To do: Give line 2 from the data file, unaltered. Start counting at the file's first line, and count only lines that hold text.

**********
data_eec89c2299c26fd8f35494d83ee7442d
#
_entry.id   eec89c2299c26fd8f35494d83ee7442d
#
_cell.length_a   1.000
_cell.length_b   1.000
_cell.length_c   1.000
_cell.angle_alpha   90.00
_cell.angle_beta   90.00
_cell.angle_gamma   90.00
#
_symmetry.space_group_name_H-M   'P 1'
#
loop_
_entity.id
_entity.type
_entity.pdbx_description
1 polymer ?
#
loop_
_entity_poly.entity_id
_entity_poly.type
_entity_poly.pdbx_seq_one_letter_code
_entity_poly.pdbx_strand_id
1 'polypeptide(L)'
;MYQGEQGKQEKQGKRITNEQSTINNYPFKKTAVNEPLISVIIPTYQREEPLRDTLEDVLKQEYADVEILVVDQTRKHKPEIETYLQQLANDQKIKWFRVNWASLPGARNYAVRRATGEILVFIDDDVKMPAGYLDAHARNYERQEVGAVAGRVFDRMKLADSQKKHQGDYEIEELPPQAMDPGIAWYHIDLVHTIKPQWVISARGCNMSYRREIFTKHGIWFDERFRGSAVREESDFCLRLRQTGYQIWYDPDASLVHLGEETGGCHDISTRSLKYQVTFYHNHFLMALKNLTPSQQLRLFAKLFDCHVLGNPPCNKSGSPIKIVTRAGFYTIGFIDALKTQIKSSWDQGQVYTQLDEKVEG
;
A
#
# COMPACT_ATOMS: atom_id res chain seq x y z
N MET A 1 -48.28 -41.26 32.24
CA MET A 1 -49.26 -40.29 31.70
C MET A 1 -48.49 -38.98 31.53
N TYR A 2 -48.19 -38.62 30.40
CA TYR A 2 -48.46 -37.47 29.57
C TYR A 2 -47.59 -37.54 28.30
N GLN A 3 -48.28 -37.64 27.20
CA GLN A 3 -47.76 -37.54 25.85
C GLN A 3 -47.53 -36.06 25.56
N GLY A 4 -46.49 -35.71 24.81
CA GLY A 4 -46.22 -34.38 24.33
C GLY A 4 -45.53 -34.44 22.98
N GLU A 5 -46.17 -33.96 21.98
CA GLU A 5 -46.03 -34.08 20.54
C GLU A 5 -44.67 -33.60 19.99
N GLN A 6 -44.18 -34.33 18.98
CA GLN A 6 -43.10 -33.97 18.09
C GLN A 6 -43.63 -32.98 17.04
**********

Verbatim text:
#